Choosing and Applying to a College
It is important to be realistic. If you are in the academic range of the college you are looking at, be sure to talk to real students. Be careful to select colleges that your test scores fall into the accepted range of. “The grades are also very important,” explains Dr. Jager-Hyman, “Test scores are really easy- that information is front and center.”
When applying, Dr. Jager-Hyman recommends:
- Start early.
- Visit the campuses even in 10th grade, for example, but definitely during junior year.
- Have a strategy to take the ACT/SAT and get it done.
- Junior summer is also the time to get an application done. Senior fall is a very busy time. “Getting an early start is critical,” stresses Dr. Jager-Hyman.
- Do research.
- Have a third party help with the applications.
- Jager-Hyman explains, “Teenagers don’t hear what you are trying to say.” Having someone such as a neighbor or other family member to help with the application process can make a difference.
- Visit the school.
- Go beyond the college advisor or guide when there. Talk to the actual students.
If you can’t visit, be sure to email and show interest. Schools are specific on what they want. In 10th grade, start paying attention to what coursework you are taking and gear it towards a potential major.
Importance of Testing
“I advise students to plan for 3 test dates working back from the early decision deadline, November 1,” says Dr. Jager-Hyman, “They will take your highest composite score or super score- they want to pump them up that’s why they will give you multiple chances to take the test and even mix and match sections of the test.”
Subject tests are another option. “They are always good to demonstrate mastery of a subject,” recommends Dr. Jager-Hyman. Some colleges have them as a requirement, so be sure to check with your choice colleges if it is needed or not to apply.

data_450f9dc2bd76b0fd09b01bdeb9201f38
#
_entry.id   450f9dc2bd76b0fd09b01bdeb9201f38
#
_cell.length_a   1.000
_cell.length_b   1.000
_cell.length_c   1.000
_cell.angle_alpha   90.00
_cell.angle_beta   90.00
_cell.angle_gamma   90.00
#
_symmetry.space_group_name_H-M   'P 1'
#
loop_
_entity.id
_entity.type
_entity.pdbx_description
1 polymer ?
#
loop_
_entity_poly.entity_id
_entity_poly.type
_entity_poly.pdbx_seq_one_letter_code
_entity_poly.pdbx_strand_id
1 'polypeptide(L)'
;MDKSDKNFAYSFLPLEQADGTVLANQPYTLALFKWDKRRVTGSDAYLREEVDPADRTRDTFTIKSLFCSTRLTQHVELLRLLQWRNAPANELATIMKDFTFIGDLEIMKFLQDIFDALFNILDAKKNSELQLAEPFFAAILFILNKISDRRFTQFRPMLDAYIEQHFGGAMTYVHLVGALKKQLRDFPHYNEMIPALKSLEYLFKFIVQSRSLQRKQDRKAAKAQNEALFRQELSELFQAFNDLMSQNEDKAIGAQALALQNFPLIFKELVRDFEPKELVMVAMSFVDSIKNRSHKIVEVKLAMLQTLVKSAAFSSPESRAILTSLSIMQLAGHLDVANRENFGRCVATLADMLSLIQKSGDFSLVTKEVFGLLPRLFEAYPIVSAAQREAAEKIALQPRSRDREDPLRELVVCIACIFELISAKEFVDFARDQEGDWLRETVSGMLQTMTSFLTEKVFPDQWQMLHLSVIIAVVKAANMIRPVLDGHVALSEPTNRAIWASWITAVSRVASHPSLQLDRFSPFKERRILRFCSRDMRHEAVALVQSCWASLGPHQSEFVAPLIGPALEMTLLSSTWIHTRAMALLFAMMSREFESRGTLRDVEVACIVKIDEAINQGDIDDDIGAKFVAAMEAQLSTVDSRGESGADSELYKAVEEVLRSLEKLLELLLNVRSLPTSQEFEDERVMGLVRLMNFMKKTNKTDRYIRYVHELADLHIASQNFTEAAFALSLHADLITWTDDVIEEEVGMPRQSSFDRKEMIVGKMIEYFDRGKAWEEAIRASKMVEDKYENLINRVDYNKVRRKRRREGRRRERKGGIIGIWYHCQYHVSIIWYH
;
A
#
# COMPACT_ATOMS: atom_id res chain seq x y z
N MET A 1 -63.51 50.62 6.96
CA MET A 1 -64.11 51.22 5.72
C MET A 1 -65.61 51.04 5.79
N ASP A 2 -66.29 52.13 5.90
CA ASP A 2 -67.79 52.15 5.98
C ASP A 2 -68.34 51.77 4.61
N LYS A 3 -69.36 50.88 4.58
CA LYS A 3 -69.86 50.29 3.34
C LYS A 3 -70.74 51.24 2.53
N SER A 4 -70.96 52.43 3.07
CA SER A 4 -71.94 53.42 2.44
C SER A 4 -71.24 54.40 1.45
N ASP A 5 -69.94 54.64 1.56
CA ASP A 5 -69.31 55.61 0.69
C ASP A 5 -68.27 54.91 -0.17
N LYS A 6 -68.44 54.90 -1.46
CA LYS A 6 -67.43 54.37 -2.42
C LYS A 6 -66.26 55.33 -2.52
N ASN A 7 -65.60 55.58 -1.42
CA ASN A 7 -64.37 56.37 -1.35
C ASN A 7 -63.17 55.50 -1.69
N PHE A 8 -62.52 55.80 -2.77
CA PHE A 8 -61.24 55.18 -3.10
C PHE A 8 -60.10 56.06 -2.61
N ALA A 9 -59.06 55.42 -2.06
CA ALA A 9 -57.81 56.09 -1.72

Colleges take the highest score for ACT/SAT, so take it a few times, but don’t do too many.
There are deadlines for applications. Dr. Jager-Hyman says, “I wouldn’t sacrifice quality to get it in early.” It is important to “sleep on it” and really work on it. “Give yourself the best shot,” Dr. Jager-Hyman suggests.
Letters of recommendations are also very important. Colleges generally request letters from a guidance counselor and two teachers. There are forms that go with these letters that students rarely look at that are very important. Look at the checklist and pick the teacher that will score you the best.
“It’s great if you are smart, but if you are not using your powers for good, as they say, you are not going to be as attractive to colleges,” states Dr. Jager-Hyman.
- Went to Dartmouth for undergraduate studies.
- Became admissions officer there.
- Received Doctorate degree from Harvard.
Colleges are looking for well-rounded individuals now. “Yes, academics are the most important, but beyond that they want students to make an impact,” Dr. Jager-Hyman notes.
LINKS AND RESOURCES:
- Jager-Hyman has written two books:
- “B+ grades, A+ College Applications”
- “Fat Envelope Frenzy”
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